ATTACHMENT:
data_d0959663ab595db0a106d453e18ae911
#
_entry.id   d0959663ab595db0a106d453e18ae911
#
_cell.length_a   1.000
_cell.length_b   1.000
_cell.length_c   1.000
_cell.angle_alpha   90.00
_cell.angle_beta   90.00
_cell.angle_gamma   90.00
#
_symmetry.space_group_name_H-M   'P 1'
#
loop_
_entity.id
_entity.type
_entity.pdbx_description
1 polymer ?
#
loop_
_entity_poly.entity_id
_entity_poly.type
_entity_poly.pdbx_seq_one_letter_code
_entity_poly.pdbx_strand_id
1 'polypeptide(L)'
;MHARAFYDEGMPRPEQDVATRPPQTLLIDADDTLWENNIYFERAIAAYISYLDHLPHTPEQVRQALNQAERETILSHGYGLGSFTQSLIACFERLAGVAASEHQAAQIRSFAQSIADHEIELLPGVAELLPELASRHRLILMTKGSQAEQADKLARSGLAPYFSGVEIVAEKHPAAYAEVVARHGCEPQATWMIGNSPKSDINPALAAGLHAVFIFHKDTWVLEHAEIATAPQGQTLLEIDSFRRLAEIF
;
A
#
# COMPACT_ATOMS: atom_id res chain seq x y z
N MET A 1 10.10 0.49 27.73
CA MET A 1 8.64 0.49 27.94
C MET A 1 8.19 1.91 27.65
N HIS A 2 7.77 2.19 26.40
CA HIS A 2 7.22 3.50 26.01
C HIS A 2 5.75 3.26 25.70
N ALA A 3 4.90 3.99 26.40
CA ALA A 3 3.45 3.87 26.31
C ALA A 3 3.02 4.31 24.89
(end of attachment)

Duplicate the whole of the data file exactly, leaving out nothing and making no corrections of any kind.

data_d0959663ab595db0a106d453e18ae911
#
_entry.id   d0959663ab595db0a106d453e18ae911
#
_cell.length_a   1.000
_cell.length_b   1.000
_cell.length_c   1.000
_cell.angle_alpha   90.00
_cell.angle_beta   90.00
_cell.angle_gamma   90.00
#
_symmetry.space_group_name_H-M   'P 1'
#
loop_
_entity.id
_entity.type
_entity.pdbx_description
1 polymer ?
#
loop_
_entity_poly.entity_id
_entity_poly.type
_entity_poly.pdbx_seq_one_letter_code
_entity_poly.pdbx_strand_id
1 'polypeptide(L)'
;MHARAFYDEGMPRPEQDVATRPPQTLLIDADDTLWENNIYFERAIAAYISYLDHLPHTPEQVRQALNQAERETILSHGYGLGSFTQSLIACFERLAGVAASEHQAAQIRSFAQSIADHEIELLPGVAELLPELASRHRLILMTKGSQAEQADKLARSGLAPYFSGVEIVAEKHPAAYAEVVARHGCEPQATWMIGNSPKSDINPALAAGLHAVFIFHKDTWVLEHAEIATAPQGQTLLEIDSFRRLAEIF
;
A
#
# COMPACT_ATOMS: atom_id res chain seq x y z
N MET A 1 10.10 0.49 27.73
CA MET A 1 8.64 0.49 27.94
C MET A 1 8.19 1.91 27.65
N HIS A 2 7.77 2.19 26.40
CA HIS A 2 7.22 3.50 26.01
C HIS A 2 5.75 3.26 25.70
N ALA A 3 4.90 3.99 26.40
CA ALA A 3 3.45 3.87 26.31
C ALA A 3 3.02 4.31 24.89